Photo Credit: Jewish Press

{Editor’s Note: This column was authored by Mr. Fendel without his usual writing partner, Chaim Silberstein, whom Mr. Fendel quotes in the piece.}

The 50th anniversary of Jerusalem’s liberation and reunification is precisely the day this issue of The Jewish Press hits the newsstands – the 28th of Iyar. It follows on the heels of the death three weeks ago of one of Jerusalem’s most loyal, active, and successful political supporters: former tourism minister and yeshiva dean Rabbi Benny Elon. This is therefore a fine opportunity to review some of Rav Benny’s many achievements and activities on behalf of united Jerusalem.

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To this end, we spoke with some of the movers and shakers in recent Jerusalem history – KeepJerusalem President Chaim Silberstein, political veteran Uri Bank of the Moledet and Jewish Home parties, Israel Allies Foundation President Josh Reinstein, and David Be’eri of the City of David – and asked for their recollections of working with Rav Benny.

For background’s sake, keep in mind that Rabbi Elon was co-founder and dean of Yeshivat Beit Orot on Mt. Scopus, served as a Knesset member for 13 years as well as minister of tourism, and headed the Moledet Party.

Uri Bank, Elon’s longtime parliamentary aide and assistant who literally rent his garments in mourning when his “mentor, teacher, and rabbi” passed away, didn’t hesitate when asked about Rabbi Elon’s activities on behalf of Jerusalem. “The most significant event in which I took part,” he said, “was when we liberated the Shimon HaTzaddik Synagogue, under his leadership, in 1998. It was not only that we regained holy Jewish property; this was part of his all-encompassing vision to break up the Arab contiguity on the ground in Jerusalem.”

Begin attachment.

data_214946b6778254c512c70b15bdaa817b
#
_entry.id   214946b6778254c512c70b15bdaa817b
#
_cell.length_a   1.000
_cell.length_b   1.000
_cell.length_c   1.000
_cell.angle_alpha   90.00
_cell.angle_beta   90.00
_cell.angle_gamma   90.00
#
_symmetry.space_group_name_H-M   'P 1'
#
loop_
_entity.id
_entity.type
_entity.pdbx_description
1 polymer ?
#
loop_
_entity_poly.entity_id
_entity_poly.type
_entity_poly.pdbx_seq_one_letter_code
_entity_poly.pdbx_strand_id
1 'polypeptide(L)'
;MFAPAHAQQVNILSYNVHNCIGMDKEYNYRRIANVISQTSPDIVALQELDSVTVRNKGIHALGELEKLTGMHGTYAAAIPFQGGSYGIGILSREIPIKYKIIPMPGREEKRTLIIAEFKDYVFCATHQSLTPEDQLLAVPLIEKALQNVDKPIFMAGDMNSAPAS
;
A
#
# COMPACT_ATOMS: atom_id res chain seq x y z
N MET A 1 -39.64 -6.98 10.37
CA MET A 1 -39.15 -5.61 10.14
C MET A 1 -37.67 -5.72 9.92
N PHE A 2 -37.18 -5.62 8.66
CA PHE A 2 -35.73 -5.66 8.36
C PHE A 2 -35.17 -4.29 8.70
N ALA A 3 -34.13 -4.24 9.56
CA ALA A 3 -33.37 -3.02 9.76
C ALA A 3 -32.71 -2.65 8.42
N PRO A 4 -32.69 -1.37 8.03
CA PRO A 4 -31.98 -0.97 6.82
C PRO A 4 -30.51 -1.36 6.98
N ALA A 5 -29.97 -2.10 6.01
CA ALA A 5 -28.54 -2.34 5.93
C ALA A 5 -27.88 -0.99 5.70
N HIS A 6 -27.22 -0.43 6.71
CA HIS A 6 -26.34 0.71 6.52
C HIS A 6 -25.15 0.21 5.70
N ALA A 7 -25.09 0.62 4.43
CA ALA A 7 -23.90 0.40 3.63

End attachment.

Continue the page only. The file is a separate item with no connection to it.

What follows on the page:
“In those days,” Bank related, “we were able to visit Shimon HaTzaddik’s Tomb, but the synagogue there belonged to a Sephardic trust, run at the time by a former Labor Party MK. He was someone who didn’t want to make waves and wished to keep the status quo, even though it meant no Jewish access to the holy site. Finally, when one of the local Arabs began to build right up to the synagogue, Rav Benny persuaded him that, ‘if we don’t take action now, it will be too late forever.’ … I remember when we finally gained access to the synagogue we prayed Minchah there that day, with the Arabs outside protesting, and it was the first time prayers were held there in 50 years. Rav Benny realized, however, that it wasn’t enough to prove it was Jewish-owned; we actually had to cement facts on the ground by actually remaining there – and that’s precisely what we did, for the next two weeks straight.”